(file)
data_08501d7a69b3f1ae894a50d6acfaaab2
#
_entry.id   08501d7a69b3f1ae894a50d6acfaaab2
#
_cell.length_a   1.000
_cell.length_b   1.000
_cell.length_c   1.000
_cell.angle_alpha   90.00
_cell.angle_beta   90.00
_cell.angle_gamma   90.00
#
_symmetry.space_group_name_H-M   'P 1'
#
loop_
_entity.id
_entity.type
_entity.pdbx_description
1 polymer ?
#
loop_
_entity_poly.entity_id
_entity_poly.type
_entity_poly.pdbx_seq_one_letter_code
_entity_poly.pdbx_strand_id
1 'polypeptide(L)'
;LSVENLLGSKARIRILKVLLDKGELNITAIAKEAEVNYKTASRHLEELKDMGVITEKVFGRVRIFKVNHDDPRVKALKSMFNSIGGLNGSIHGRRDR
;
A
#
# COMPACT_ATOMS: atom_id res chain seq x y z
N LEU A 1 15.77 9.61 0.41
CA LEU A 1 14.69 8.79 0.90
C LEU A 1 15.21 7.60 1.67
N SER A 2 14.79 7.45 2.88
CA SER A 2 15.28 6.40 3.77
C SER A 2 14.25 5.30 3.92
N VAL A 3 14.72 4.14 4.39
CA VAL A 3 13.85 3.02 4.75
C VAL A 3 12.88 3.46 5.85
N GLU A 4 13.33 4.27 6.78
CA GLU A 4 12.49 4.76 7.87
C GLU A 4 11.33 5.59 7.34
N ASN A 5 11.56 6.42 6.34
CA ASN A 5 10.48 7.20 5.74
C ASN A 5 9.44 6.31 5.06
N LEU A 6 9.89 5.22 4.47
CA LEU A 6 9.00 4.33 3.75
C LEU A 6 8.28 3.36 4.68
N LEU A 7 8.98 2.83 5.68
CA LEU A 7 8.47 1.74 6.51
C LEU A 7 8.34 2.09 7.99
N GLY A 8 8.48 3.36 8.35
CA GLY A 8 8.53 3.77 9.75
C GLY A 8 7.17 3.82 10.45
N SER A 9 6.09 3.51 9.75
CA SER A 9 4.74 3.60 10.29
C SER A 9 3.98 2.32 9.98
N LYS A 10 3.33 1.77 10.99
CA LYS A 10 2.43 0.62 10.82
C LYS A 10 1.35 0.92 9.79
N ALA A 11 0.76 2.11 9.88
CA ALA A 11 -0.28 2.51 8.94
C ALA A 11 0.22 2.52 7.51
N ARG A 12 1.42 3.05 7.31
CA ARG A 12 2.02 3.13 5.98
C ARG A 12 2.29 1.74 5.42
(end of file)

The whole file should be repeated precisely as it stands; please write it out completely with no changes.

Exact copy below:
data_08501d7a69b3f1ae894a50d6acfaaab2
#
_entry.id   08501d7a69b3f1ae894a50d6acfaaab2
#
_cell.length_a   1.000
_cell.length_b   1.000
_cell.length_c   1.000
_cell.angle_alpha   90.00
_cell.angle_beta   90.00
_cell.angle_gamma   90.00
#
_symmetry.space_group_name_H-M   'P 1'
#
loop_
_entity.id
_entity.type
_entity.pdbx_description
1 polymer ?
#
loop_
_entity_poly.entity_id
_entity_poly.type
_entity_poly.pdbx_seq_one_letter_code
_entity_poly.pdbx_strand_id
1 'polypeptide(L)'
;LSVENLLGSKARIRILKVLLDKGELNITAIAKEAEVNYKTASRHLEELKDMGVITEKVFGRVRIFKVNHDDPRVKALKSMFNSIGGLNGSIHGRRDR
;
A
#
# COMPACT_ATOMS: atom_id res chain seq x y z
N LEU A 1 15.77 9.61 0.41
CA LEU A 1 14.69 8.79 0.90
C LEU A 1 15.21 7.60 1.67
N SER A 2 14.79 7.45 2.88
CA SER A 2 15.28 6.40 3.77
C SER A 2 14.25 5.30 3.92
N VAL A 3 14.72 4.14 4.39
CA VAL A 3 13.85 3.02 4.75
C VAL A 3 12.88 3.46 5.85
N GLU A 4 13.33 4.27 6.78
CA GLU A 4 12.49 4.76 7.87
C GLU A 4 11.33 5.59 7.34
N ASN A 5 11.56 6.42 6.34
CA ASN A 5 10.48 7.20 5.74
C ASN A 5 9.44 6.31 5.06
N LEU A 6 9.89 5.22 4.47
CA LEU A 6 9.00 4.33 3.75
C LEU A 6 8.28 3.36 4.68
N LEU A 7 8.98 2.83 5.68
CA LEU A 7 8.47 1.74 6.51
C LEU A 7 8.34 2.09 7.99
N GLY A 8 8.48 3.36 8.35
CA GLY A 8 8.53 3.77 9.75
C GLY A 8 7.17 3.82 10.45
N SER A 9 6.09 3.51 9.75
CA SER A 9 4.74 3.60 10.29
C SER A 9 3.98 2.32 9.98
N LYS A 10 3.33 1.77 10.99
CA LYS A 10 2.43 0.62 10.82
C LYS A 10 1.35 0.92 9.79
N ALA A 11 0.76 2.11 9.88
CA ALA A 11 -0.28 2.51 8.94
C ALA A 11 0.22 2.52 7.51
N ARG A 12 1.42 3.05 7.31
CA ARG A 12 2.02 3.13 5.98
C ARG A 12 2.29 1.74 5.42